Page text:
SOUND BITE | Bastards

Bastards declines talkative exposition in favour of unvoiced revelations that deepen the drama’s murky opacity. By Louis Rogers


Besides moody weather and grisly demises, you might associate film noir with wisecracking dialogue. Fast-talking crooks and pithy protagonists make it a pleasingly quotable genre. But you’d be hard pushed to remember a line from Claire Denis’ contemporary Parisian noir Bastards. You’re more likely to find yourself haunted by silent, unhurriedly held images: a fraught, unreadable face; a deserted shoe factory; a birthday cake being smeared with blue icing. 

Bastards is a decidedly taciturn film. At every stage, it declines talkative exposition of its knotty plot in favour of unvoiced revelations that deepen the drama’s murky opacity. This creates a compelling ambiguity: is Claire Denis’s camera dwelling on scenes because they’re significant or precisely because they are not? The crisp cinematography allows us to recognise details such as Marco’s watch on display in a pawn shop window, but brings the same exacting focus to butter being spread on bread or heels being swapped for wellies on a car journey. The film’s grimmest twists are revealed in the same unemphatic manner as its peripheral details. The pervasive quiet allows the narrative to rise organically and disquietingly out of the everyday.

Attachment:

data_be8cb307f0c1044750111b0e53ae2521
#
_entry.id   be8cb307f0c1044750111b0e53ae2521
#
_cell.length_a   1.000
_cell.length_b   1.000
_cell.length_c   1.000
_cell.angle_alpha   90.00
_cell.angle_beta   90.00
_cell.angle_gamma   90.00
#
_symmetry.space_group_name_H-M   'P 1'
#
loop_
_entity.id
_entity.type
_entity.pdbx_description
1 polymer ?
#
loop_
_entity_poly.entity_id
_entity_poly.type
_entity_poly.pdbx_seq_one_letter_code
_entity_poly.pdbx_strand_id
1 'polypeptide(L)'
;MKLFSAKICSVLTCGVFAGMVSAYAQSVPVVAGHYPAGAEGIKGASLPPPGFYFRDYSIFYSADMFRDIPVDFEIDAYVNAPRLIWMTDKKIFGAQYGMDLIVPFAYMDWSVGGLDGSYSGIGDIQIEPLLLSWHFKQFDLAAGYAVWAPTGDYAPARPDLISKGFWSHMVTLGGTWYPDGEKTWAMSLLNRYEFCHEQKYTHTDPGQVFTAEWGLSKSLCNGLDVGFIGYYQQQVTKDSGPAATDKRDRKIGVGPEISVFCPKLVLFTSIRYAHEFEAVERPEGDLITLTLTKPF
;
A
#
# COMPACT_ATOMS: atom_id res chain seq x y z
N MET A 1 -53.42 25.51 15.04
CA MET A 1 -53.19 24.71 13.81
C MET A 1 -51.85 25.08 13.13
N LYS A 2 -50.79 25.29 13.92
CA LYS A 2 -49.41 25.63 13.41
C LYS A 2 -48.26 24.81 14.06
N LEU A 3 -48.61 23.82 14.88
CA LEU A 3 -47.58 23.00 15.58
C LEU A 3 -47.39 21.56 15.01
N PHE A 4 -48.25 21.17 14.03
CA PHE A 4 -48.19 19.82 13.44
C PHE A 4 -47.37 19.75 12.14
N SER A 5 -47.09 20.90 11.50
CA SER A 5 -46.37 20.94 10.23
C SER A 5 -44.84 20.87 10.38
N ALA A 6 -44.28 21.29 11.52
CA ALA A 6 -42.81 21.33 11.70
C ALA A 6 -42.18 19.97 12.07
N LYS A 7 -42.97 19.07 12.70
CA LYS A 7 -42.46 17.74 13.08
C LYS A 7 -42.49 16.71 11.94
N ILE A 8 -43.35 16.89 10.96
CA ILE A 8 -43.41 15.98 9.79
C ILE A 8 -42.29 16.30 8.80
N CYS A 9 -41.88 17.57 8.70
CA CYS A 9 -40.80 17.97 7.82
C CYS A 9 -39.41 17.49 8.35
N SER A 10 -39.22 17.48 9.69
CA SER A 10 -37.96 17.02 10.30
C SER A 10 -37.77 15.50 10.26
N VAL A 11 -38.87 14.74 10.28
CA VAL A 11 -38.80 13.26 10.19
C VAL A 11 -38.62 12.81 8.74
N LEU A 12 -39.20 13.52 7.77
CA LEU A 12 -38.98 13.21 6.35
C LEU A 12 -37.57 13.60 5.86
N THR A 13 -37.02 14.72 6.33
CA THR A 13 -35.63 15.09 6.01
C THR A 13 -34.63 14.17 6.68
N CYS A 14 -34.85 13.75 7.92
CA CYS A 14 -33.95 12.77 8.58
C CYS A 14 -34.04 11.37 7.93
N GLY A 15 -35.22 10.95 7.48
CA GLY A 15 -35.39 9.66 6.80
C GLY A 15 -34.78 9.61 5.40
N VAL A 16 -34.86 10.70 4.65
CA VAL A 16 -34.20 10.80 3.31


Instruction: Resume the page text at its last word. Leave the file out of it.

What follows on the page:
The other ambiguity which Bastards’ silence liberally contributes to is the question of complicity. With the exception of Marco, the protagonist, we have a dim idea of each player’s knowledge or motives, which are concealed behind well-kept veneers of inscrutability. Denis has said she was interested in exploring and even vindicating the passivity of women in particular, suggesting that “passivity in a case like [Raphaelle’s] is brave”. True colours are revealed in the film’s climax for some; others remain obscure. And as for Marco’s sullen silence – which has registered for most of the film as brooding, intelligent intensity – one last, wordless twist exposes the terrible chasm of naivety that lies beneath.


Bastards is available to stream as part of TANK’s season Beyond Varda. Subscribe for just £3 a month for access to 40+ films throughout the year.